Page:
vh1's "i love the 90s"came out in 2004. even vh1 offered a 4 year grace period before trying to encapsulate an entire 10 year period (that is very near and dear to me) in pop-culture snippets.

though it's really just a fluff piece, i appreciate the article for referencing 2001-2003 poet leaureate billy collins. i had never heard of billy before reading the opening stanza of "nostalgia," but here it is in its entirety:

Remember the 1340's? We were doing a dance called the Catapult.
You always wore brown, the color craze of the decade,
and I was draped in one of those capes that were popular,
the ones with unicorns and pomegranates in needlework.
Everyone would pause for beer and onions in the afternoon,
and at night we would play a game called "Find the Cow."
Everything was hand-lettered then, not like today.

Where has the summer of 1572 gone? Brocade and sonnet
marathons were the rage. We used to dress up in the flags
of rival baronies and conquer one another in cold rooms of stone.
Out on the dance floor we were all doing the Struggle
while your sister practiced the Daphne all alone in her room.
We borrowed the jargon of farriers for our slang.
These days language seems transparent a badly broken code.

The 1790's will never come again. Childhood was big.
People would take walks to the very tops of hills
and write down what they saw in their journals without speaking.
Our collars were high and our hats were extremely soft.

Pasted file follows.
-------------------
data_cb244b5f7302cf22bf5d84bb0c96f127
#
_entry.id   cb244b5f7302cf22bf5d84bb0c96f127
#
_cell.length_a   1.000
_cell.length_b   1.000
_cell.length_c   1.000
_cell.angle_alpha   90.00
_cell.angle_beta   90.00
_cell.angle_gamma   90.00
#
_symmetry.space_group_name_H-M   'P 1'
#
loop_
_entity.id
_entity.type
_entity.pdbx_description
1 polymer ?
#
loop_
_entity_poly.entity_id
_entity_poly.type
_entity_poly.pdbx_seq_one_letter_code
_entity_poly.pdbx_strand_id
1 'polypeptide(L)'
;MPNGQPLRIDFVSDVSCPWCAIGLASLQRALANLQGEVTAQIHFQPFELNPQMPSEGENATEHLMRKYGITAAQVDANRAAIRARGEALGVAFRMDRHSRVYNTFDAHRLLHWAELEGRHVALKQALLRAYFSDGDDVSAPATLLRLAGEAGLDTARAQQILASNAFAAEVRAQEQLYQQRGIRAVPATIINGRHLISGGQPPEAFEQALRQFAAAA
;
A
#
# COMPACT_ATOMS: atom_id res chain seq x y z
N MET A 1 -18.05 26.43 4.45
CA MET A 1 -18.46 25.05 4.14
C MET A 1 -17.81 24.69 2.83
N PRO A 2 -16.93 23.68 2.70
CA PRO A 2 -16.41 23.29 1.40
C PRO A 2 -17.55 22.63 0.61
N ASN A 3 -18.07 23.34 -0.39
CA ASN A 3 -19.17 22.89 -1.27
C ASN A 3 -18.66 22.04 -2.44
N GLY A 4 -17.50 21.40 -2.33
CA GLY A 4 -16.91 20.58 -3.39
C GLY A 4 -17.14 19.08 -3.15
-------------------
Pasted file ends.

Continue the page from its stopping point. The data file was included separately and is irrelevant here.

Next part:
We would surprise each other with alphabets made of twigs.
It was a wonderful time to be alive, or even dead.

I am very fond of the period between 1815 and 1821.
Europe trembled while we sat still for our portraits.
And I would love to return to 1901 if only for a moment,
time enough to wind up a music box and do a few dance steps,
or shoot me back to 1922 or 1941, or at least let me
recapture the serenity of last month when we picked
berries and glided through afternoons in a canoe.

Even this morning would be an improvement over the present.
I was in the garden then, surrounded by the hum of bees
and the Latin names of flowers, watching the early light
flash off the slanted windows of the greenhouse
and silver the limbs on the rows of dark hemlocks.

As usual, I was thinking about the moments of the past,
letting my memory rush over them like water
rushing over the stones on the bottom of a stream.
I was even thinking a little about the future, that place
where people are doing a dance we cannot imagine,
a dance whose name we can only guess.

Tuesday, November 10, 2009

balloon boy

the new york times revisits albert lamorisse's classic 1956 short about a real balloon boy.
see it here.

Saturday, November 7, 2009


alan powdrill's photographic ode to the mustache... slideshow here.

Friday, November 6, 2009

keep the conspiracy alive